‘If Netflix think that they'll destroy us they’ve got something ...


‘If Netflix think that they'll destroy us they’ve got something coming’

Boss reckons MultiChoice has nothing to fear

Giulietta Talevi

“Regulation,” tweeted RECM chairperson Piet Viljoen last week, is “the last refuge of scoundrels.” But pay TV operator MultiChoice, which has called for the regulation of fast-growing video streaming competitor, US group Netflix, has hit back.
MultiChoice CEO Calvo Mawela puts his case:
We are not against any competitors entering the market; this company was built on the basis of entrepreneurship and being first to launch and that’s our DNA.
Icasa proposed that they needed to regulate pay television much more. We then said: this discussion would have been relevant 15 years ago when people consumed content only via satellite television such as ourselves. Today, the audiovisual sector is so wide that people consume on social media, YouTube, and online shows – that’s where the future is going.We’ve also seen ourselves impacted so we’ve launched Showmax and DStv Now, our live-streaming service. But all this regulation – you are just making sure that we continue to be strangled, while online players have no regulation.
For instance, Netflix doesn’t have to register a company here. They do not have to pay income tax, they do not pay VAT. We have to pay all of this and you are trying to impose further regulation on us. We’re saying: it’s unwarranted, please don’t go that way, rather liberalise and level the playing field and make sure that Netflix are subjected to basics. And perhaps stretch it further like the EU has done and impose local content obligations.
It’s not fair to have a competitor not pay their dues, but when you say this was something that Icasa should have looked at 15 years ago, should MultiChoice also not have better prepared for the Netflixes of this world?
No. Let me explain myself. There was a guy who wrote an article and he said: Icasa is trying to regulate steam trains while we have aeroplanes and cars. We are saying: gone are the days when audiovisual services are consumed by a pay-TV operator; people have a variety of choices in how they consume content.Therefore forget about regulating the old – look at the new content offerings and see whether there’s a need for regulation or not. You don’t need (to be) heavy-handed.
What did we do when we realised that people like to consume online? We launched Showmax six years ago, before Netflix came to the country. We think with Showmax we are competing toe-to-toe.
So don’t think we are not doing anything. We are dealing with an international player who has got much more resources than us; they don’t have legacy technology like us wherein you need to still keep the business going and then invest in a new online offering. We are preparing ourselves very hard and you will see how Showmax is going to improve. If Netflix think that they are going to destroy us they’ve got something coming.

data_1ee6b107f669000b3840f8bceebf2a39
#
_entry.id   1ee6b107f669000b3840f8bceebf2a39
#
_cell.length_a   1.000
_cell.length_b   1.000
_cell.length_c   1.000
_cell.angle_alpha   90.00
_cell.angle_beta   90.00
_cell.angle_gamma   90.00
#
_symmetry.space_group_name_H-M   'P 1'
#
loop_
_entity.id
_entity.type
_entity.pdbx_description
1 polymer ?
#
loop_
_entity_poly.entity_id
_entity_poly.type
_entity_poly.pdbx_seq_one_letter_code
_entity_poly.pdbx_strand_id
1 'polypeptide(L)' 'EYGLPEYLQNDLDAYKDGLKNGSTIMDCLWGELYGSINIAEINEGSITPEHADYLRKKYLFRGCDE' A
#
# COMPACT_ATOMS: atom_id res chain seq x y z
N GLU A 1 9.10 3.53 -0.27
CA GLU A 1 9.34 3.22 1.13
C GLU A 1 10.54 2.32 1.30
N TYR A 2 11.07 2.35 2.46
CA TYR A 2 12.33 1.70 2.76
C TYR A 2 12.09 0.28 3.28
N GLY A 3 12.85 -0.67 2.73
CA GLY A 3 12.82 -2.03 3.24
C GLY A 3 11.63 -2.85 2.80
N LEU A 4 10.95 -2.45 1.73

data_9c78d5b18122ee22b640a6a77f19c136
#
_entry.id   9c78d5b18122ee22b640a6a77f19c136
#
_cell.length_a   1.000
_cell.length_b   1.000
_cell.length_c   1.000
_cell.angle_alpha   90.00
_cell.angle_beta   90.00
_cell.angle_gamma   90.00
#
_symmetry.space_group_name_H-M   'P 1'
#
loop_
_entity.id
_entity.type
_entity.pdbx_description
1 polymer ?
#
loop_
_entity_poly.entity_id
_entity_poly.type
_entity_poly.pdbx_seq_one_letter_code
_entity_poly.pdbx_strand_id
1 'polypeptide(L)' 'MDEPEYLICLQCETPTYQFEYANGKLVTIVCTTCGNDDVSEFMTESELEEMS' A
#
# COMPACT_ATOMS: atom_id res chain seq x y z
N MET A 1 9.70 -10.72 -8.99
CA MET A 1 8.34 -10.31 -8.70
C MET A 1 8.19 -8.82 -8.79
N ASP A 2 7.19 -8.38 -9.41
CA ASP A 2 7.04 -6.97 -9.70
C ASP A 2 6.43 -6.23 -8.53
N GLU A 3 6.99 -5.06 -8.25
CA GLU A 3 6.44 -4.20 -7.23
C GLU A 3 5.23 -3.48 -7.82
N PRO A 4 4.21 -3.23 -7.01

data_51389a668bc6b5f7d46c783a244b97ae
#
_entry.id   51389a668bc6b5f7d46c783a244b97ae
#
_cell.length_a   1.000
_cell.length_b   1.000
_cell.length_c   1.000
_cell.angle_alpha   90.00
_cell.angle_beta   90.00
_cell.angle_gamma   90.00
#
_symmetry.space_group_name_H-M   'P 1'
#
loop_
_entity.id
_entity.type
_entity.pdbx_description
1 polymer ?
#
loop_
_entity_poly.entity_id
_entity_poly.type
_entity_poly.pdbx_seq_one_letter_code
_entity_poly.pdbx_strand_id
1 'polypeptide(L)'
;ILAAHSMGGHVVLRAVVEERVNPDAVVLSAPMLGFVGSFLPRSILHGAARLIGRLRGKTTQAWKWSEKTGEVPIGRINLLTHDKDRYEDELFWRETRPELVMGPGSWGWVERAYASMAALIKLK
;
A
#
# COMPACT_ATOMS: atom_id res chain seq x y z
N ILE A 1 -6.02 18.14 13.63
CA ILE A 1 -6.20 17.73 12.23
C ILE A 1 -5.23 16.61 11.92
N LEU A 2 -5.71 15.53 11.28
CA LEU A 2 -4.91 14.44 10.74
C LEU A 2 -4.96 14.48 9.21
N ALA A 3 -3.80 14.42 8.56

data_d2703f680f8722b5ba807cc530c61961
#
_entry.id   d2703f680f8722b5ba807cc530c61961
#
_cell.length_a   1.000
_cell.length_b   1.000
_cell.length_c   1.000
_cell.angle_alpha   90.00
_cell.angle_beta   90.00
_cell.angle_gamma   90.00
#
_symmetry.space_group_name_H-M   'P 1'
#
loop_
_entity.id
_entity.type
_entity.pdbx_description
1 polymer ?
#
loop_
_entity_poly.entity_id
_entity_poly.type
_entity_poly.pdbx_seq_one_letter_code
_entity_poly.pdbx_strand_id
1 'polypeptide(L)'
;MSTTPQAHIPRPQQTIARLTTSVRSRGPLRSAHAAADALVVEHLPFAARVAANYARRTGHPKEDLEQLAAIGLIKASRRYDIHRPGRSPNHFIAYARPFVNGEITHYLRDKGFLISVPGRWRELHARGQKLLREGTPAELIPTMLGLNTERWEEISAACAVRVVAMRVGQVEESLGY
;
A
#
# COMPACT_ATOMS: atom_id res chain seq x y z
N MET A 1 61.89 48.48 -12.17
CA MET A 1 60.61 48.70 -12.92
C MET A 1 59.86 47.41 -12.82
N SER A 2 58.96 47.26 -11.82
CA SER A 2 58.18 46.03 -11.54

You say you’re competing toe-to-toe, but you are clearly losing people to Netflix?
People are moving to online. You see it in the UK with BSkyB: people no longer have one subscription that they feel gives them the right offer. So we see people picking up Netflix, Amazon Prime, while at the same time having the old technology like ourselves for sports content, for instance.
We see the future as online and we are investing in it and there are things that we can do that they won’t be able to. On sports production we are the best in the world. Our local content can beat any local content: the likes of Isibaya, The River, and so forth have demonstrated that yes, they are sellable anywhere in the world. We just need to build on that. And as much as we have got less money than Netflix we spend it wisely.Is the satellite, pay-TV model dead in the water?
The model has changed, however I would not stand here and say with certainty that in 15 years satellite is dead. Where there is broadband across the country, there are people who keep the satellite offering and still subscribe to Amazon Prime etc.
With the dish-less product that we are going to launch early next year, people will not need a decoder; everything will be streamed straight into your TV and you should be able to consume content on a subscription level. It reduces the cost of acquiring a subscriber.
Sport has always been the bulwark for MultiChoice, but what if sports bodies decide to set up their own streaming service to cut out the middleman? Wouldn’t that be catastrophic?
We are seeing that happening in some parts of the world where sports bodies are beginning to stream directly to consumers. However the truth of the matter is you are entering into a whole new business model; you need customer service, you need to have the billing infrastructure, you need to be like us more or less.
I think sports bodies will differ in how they package their content. I don’t think it will be catastrophic. For instance in Africa, we lost some of the rights: we lost the Bundesliga, the English Premier League, and during that time we saw subscribers even going up because we had more money to spend on local content.
You should be able to get subscribers if you study your market correctly and you give them what they want to see.

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